In developmental cognitive neuroscience, researchers aim to use the mechanisms of neural development and plasticity as an inspiration for cognitive-level models of developmental change. The success of this field has generated much interest in the neighbouring fields of cognitive neuroscience, neuropsychology, developmental psychology, pediatrics, and child psychiatry. Work in developmental cognitive neuroscience has also brought about major advances in our general understanding of development: Neuroimaging tools are generating surprising observations about development that force a re-thinking of prevailing views. Connectionist and neural network models provide tools for the exploration of different theories about the extent and nature of plasticity during development. Studies that compare typical and atypical developmental trajectories allow us to examine the scope and limits of plasticity. The Oxford Series in Cognitive Development will focus on these advances and present the leading research on psychological development from the all the main perspectives, including neuroscience, neuroimaging, cognitive development, computational modelling, and developmental disorders.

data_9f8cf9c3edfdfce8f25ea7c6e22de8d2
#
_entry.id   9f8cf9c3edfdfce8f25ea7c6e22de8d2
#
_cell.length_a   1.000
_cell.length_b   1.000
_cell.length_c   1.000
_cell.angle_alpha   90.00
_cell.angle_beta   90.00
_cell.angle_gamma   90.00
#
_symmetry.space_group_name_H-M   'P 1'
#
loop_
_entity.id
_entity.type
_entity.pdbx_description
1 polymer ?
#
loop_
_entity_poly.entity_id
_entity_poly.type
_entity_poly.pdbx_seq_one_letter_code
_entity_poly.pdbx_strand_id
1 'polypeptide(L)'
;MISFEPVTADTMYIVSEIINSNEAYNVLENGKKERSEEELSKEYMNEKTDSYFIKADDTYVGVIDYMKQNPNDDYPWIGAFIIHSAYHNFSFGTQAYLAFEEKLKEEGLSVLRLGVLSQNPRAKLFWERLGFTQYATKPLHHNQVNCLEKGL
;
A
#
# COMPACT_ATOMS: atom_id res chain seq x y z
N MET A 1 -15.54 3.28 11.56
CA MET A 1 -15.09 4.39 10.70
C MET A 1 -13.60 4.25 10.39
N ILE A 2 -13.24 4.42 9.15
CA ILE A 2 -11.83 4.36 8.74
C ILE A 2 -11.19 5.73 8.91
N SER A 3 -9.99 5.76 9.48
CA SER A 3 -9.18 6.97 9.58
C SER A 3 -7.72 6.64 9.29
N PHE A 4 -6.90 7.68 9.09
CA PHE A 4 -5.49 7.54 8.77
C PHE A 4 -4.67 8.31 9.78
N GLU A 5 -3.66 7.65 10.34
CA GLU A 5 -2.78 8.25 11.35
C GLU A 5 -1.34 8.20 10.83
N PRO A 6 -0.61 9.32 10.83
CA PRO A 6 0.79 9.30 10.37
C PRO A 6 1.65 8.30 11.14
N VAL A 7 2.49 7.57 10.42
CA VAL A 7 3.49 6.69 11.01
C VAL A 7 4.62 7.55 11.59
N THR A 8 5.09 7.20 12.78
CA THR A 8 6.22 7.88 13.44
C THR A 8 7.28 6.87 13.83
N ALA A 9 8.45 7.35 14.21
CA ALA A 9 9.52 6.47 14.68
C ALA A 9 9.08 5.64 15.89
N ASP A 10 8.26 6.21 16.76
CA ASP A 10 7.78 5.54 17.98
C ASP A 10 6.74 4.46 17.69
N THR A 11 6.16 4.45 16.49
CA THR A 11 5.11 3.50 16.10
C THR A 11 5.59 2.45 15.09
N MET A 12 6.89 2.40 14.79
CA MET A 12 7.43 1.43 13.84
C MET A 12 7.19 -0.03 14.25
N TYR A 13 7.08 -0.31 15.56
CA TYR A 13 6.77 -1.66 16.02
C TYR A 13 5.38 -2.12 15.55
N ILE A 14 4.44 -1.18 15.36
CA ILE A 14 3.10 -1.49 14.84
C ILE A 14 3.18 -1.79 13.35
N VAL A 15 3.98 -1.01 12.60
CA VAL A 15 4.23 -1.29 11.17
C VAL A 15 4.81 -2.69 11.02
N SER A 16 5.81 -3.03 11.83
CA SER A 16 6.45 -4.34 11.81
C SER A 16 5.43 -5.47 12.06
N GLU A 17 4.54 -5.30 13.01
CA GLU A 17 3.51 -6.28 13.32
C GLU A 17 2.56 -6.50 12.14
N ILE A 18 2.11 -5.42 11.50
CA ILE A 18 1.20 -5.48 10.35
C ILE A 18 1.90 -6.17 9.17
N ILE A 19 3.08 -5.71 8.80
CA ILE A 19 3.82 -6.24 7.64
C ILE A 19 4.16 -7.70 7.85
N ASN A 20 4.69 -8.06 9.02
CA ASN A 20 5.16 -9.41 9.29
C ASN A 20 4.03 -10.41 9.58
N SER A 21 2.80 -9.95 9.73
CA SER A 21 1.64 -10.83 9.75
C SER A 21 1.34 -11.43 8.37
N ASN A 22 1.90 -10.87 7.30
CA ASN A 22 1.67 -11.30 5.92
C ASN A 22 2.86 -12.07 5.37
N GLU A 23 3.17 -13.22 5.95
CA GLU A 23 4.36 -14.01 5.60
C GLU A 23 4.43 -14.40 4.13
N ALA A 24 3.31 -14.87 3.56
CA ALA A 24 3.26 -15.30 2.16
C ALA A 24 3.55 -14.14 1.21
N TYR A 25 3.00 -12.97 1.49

Mark H. Johnson, Centre for Brain and Cognitive Development, Birkbeck, University of London